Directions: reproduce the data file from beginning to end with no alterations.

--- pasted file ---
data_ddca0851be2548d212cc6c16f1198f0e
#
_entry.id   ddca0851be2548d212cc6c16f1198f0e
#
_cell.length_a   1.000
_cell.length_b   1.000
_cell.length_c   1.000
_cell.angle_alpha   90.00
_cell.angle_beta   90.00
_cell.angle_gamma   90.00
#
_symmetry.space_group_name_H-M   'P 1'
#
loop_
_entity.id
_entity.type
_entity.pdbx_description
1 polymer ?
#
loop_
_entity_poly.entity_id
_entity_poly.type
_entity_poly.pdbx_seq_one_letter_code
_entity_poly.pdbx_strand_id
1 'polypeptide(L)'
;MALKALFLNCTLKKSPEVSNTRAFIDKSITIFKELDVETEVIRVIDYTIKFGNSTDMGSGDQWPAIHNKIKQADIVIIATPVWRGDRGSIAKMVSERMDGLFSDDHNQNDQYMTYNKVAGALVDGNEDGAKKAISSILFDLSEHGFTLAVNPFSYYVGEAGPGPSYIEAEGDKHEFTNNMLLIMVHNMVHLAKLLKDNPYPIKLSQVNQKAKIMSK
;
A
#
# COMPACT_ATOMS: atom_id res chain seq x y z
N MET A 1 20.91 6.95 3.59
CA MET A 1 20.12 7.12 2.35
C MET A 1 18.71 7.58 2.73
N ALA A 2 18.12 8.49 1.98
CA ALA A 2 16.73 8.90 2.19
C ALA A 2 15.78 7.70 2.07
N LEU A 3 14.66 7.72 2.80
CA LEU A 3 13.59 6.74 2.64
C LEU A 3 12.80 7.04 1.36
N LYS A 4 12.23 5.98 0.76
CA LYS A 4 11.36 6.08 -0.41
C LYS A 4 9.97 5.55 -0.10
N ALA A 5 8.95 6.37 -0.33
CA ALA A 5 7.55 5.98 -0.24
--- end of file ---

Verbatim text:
data_ddca0851be2548d212cc6c16f1198f0e
#
_entry.id   ddca0851be2548d212cc6c16f1198f0e
#
_cell.length_a   1.000
_cell.length_b   1.000
_cell.length_c   1.000
_cell.angle_alpha   90.00
_cell.angle_beta   90.00
_cell.angle_gamma   90.00
#
_symmetry.space_group_name_H-M   'P 1'
#
loop_
_entity.id
_entity.type
_entity.pdbx_description
1 polymer ?
#
loop_
_entity_poly.entity_id
_entity_poly.type
_entity_poly.pdbx_seq_one_letter_code
_entity_poly.pdbx_strand_id
1 'polypeptide(L)'
;MALKALFLNCTLKKSPEVSNTRAFIDKSITIFKELDVETEVIRVIDYTIKFGNSTDMGSGDQWPAIHNKIKQADIVIIATPVWRGDRGSIAKMVSERMDGLFSDDHNQNDQYMTYNKVAGALVDGNEDGAKKAISSILFDLSEHGFTLAVNPFSYYVGEAGPGPSYIEAEGDKHEFTNNMLLIMVHNMVHLAKLLKDNPYPIKLSQVNQKAKIMSK
;
A
#
# COMPACT_ATOMS: atom_id res chain seq x y z
N MET A 1 20.91 6.95 3.59
CA MET A 1 20.12 7.12 2.35
C MET A 1 18.71 7.58 2.73
N ALA A 2 18.12 8.49 1.98
CA ALA A 2 16.73 8.90 2.19
C ALA A 2 15.78 7.70 2.07
N LEU A 3 14.66 7.72 2.80
CA LEU A 3 13.59 6.74 2.64
C LEU A 3 12.80 7.04 1.36
N LYS A 4 12.23 5.98 0.76
CA LYS A 4 11.36 6.08 -0.41
C LYS A 4 9.97 5.55 -0.10
N ALA A 5 8.95 6.37 -0.33
CA ALA A 5 7.55 5.98 -0.24